In spite of everything, however, Joss Whedon had somehow managed to capture the entire spectrum of human emotion in four months-worth of television programming; character backgrounds were investigated to whatever length possible, friendships and marriages were examined and wild antics ensued. Ask any Firefly fan about the show and they’ll most likely quote a line or two from their favorite scene or episode, including gems such as, “I swear by my pretty floral bonnet, I will end you” and “Also, I can kill you with my brain”. With dialogue like “When you can’t run, you crawl, and when you can’t crawl, you find someone to carry you”, Whedon pushed the boundaries of conventional science fiction and turned Firefly into something unique and complex.
Although the network finally agreed to release the final three episodes in late 2003, fans of the show were still left hanging: what was River Tam’s secret? Would we ever figure out Shepherd Book’s mysterious past? Did Inara and Mal ever acknowledge their undying love for one another and have dozens of chubby babies together? Whedon eventually began writing a script for a companion film, Serenity (which made it to theaters in 2005), but still confesses that, of all his productions, the one he harbors the most anxiety over is the regrettably terminated Firefly.
In retrospect and in celebration of the show’s short-lived run, we can remember everything it taught us (and if you haven’t watched it yet, this should get you inspired to do so):
From Joss Whedon, we learned that a title is just a title. The things you do and the actions you take every day show who you are.
Mr. Whedon showed us that family is everything; whether it is the siblings you grew up with, the neighbor across the way, the stranger you befriend at work or the man or woman who fights through the years with you, they are your safety net. Be kind to them.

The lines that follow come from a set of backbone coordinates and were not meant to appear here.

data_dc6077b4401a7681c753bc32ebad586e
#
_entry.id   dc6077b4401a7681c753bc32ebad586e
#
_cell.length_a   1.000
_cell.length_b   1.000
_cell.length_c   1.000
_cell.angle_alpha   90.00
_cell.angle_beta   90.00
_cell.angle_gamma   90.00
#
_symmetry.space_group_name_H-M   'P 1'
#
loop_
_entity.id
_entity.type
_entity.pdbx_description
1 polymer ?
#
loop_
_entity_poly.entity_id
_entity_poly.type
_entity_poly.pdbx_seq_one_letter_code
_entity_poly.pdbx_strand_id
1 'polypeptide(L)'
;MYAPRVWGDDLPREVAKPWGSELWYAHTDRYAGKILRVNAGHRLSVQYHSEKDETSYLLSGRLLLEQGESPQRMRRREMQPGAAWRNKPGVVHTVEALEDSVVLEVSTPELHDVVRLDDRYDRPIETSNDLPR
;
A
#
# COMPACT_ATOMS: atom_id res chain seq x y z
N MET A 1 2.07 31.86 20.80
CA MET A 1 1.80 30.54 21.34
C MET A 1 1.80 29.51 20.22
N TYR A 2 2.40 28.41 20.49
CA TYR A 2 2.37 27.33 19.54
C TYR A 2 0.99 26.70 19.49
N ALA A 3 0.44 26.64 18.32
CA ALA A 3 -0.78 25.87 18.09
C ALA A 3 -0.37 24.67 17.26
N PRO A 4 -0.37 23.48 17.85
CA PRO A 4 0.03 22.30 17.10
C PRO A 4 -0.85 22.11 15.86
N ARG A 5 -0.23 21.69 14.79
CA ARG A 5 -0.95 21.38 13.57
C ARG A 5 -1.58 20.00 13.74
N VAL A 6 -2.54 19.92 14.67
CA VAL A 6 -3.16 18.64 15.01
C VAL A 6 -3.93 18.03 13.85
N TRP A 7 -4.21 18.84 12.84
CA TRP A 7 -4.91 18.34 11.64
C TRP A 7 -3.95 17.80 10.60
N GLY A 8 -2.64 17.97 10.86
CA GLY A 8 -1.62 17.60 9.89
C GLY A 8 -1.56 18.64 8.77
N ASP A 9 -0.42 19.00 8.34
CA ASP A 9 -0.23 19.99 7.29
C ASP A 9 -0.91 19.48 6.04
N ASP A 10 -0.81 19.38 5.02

From Firefly, we learned that, whether you feel like a hero or not, someone looks up to you. Maybe you don’t know why or maybe you don’t think that you deserve the praise. Be the best version of yourself and let those people take what they need from your example.
Firefly taught us that we all make errors. A person can be presented with an option and not care much for what the consequences are out of desperation or urgency. But when they learn the details of a situation, they can make a choice and turn back. It is never too late to try; the best people always do.
Joss Whedon showed us that love isn’t perfect; sometimes there are speed-bumps and cracks in the pavement… but that doesn’t mean it’s broken.
Most importantly, Serenity herself taught us that sometimes, when the world is chaotic and the smog is blurring our vision, all we need is to be alone for a few moments with the stars.
So, fellow Browncoats (and soon-to-be crew members), fret not. There may not be a 15th Anniversary special in the works and with Whedon’s penchant for killing off our favorite characters, the crew of Serenity may never again see the light of day, but that will never get in the way of what Firefly really stands for: loyalty, kindness and love always has a fighting chance no matter where you are in the whole wide ‘Verse.
(…And as for you, Fox Broadcasting executives? Curse your sudden but inevitable betrayal.)
Featured image via Fox Broadcasting Co.